PLANS to transform part of a former town church site to use as a base for Aberystwyth Town Council have been given the go-ahead by planners.
The council agreed late last year to spend £240,000 on the restoration of the presbytery of the former St Winefride’s Church building, which it bought two years ago for £360,000.
This week, the first set of plans for the renovation, which will include forming new offices, installing PV offices, PV panels and changing windows to double glazed sash windows, were approved by Ceredigion County Council officers under delegated powers.
St Winefride’s Church and presbytery have stood on Queens Road since 1875, welcoming worshippers until it closed in 2012.
It remained untouched and under threat of demolition until Aberystwyth Town Council bought it with the aim of restoring and adapting the site to create a “fully accessible cultural and community centre, providing event space, flexible multi-purpose facilities for local groups, a civic space for town events, offices for the council and a functional outdoor space.”
The council renamed the building Neuadd Gwenfrewi.
The first phase of the project to reinvent the building was to work on the presbytery to use as the council’s offices.
At a meeting before Christmas, town councillors signed off on an estimated £240,000 to restore the presbytery, a price the council “felt to be very reasonable due to the building’s condition.”
The council held a community consultation on what to do with the site in 2022, as plans for its complete restoration – which could cost more than £1m – begin to take shape.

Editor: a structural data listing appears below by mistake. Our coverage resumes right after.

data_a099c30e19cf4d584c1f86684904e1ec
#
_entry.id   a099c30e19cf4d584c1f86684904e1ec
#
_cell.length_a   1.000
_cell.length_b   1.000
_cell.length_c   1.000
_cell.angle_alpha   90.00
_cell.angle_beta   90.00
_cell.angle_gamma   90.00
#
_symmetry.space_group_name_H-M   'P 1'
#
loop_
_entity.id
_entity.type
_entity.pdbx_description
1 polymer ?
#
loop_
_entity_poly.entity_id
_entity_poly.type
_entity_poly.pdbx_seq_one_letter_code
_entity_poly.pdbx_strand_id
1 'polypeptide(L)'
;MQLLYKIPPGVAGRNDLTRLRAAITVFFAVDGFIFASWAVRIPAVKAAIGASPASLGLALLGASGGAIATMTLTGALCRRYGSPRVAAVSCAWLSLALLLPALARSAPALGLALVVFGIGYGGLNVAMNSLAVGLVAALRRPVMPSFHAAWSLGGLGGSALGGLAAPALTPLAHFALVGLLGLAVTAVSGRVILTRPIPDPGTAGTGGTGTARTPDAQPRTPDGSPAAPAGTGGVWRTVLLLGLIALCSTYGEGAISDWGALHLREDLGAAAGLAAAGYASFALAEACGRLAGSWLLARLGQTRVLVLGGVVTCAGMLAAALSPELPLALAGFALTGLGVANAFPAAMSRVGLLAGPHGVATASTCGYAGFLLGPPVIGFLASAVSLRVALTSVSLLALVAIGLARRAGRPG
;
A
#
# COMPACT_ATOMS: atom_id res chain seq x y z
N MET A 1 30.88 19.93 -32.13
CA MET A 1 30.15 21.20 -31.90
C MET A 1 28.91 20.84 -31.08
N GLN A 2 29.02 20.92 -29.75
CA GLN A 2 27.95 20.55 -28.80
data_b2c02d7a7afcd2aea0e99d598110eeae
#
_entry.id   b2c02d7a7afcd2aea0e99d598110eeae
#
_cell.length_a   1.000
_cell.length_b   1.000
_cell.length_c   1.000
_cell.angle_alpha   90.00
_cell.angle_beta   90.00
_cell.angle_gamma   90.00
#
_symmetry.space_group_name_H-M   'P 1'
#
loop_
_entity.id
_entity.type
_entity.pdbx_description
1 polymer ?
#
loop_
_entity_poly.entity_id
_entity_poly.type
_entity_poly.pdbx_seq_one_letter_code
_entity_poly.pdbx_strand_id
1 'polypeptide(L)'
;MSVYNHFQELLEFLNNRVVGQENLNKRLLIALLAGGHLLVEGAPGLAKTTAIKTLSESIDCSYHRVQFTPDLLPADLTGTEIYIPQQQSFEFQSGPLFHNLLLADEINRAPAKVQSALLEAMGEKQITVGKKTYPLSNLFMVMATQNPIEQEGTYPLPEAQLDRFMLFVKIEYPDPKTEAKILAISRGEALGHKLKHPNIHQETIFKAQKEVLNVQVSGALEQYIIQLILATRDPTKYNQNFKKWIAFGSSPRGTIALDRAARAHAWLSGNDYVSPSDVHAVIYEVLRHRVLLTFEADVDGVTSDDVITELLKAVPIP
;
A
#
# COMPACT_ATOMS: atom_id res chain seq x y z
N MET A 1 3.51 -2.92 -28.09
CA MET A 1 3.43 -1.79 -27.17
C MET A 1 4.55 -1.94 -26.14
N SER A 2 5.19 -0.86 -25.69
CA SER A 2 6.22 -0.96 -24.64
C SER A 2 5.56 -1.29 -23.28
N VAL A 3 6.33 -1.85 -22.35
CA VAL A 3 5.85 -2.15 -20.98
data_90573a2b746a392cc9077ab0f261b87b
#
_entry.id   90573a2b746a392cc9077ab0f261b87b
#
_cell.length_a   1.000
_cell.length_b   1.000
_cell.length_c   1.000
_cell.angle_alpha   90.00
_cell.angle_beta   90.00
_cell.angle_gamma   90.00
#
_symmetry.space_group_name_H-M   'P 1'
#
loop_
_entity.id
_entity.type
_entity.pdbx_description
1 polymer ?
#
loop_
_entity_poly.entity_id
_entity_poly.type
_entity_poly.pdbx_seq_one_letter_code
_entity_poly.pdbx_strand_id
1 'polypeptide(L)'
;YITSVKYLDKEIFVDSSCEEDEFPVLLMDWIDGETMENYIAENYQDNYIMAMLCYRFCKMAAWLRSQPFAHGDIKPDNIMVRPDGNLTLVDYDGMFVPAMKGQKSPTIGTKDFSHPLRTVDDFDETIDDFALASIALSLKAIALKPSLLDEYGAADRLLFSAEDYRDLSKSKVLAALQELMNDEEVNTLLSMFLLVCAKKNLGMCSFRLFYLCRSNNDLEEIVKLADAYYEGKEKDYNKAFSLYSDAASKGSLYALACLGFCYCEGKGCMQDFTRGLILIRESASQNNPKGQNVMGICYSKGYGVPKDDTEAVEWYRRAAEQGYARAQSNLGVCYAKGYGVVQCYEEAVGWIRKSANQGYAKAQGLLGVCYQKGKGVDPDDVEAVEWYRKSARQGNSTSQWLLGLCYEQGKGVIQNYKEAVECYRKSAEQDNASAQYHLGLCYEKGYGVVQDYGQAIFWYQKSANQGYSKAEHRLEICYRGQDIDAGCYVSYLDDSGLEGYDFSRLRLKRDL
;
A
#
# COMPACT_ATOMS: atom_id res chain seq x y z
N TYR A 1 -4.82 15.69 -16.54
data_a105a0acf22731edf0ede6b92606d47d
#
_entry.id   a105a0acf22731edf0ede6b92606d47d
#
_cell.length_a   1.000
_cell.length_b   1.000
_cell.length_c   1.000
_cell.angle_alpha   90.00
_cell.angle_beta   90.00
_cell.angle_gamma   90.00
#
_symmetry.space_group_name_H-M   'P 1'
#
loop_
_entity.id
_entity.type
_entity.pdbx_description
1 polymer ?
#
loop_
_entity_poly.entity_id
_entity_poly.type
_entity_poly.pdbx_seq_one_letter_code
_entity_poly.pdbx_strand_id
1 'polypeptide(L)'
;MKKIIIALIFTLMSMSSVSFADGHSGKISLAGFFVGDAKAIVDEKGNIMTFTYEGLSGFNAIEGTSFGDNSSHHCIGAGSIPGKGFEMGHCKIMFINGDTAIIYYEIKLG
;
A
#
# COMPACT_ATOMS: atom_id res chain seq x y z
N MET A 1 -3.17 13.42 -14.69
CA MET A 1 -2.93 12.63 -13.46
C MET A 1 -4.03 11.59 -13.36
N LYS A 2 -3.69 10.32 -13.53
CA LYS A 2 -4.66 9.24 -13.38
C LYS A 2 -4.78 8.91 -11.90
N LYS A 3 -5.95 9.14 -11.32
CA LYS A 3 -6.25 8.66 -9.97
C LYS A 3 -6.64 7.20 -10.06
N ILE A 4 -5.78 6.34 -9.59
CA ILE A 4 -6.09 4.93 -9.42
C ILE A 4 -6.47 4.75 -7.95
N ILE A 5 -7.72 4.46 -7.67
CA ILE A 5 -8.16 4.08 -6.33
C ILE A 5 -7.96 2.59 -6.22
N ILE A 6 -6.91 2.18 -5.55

Originally marketed in August 2020 at offers around £250,000 by the diocese, which closed it in favour of revamping a church in Penparcau in a controversial move which caused a longstanding battle between parishioners, the town council ended up paying £360,000 for the building due to the “buoyant market” at the time, using cash reserves it had built up “over a number of years”.
The building is the first to be owned by Aberystwyth Town Council since 1974.
The council said at the time that, with more services being taken on by community councils due to “long-term financial pressures at the county level”, the town council also needs accommodation as it pays “significant rent” for its premises on Baker Street “which are problematic in terms of access and which do not encourage public participation”.
A planning officer’s report said: “The proposal will provide and create employment opportunity at the building especially as the building is currently vacant and will create a new viable and sustainable use for the building.
“It is considered that the alterations which involve installing double glazed fenestration and solar panels on the southern roof of the building will not have a negative effect on the character of the building or on the conservation area.”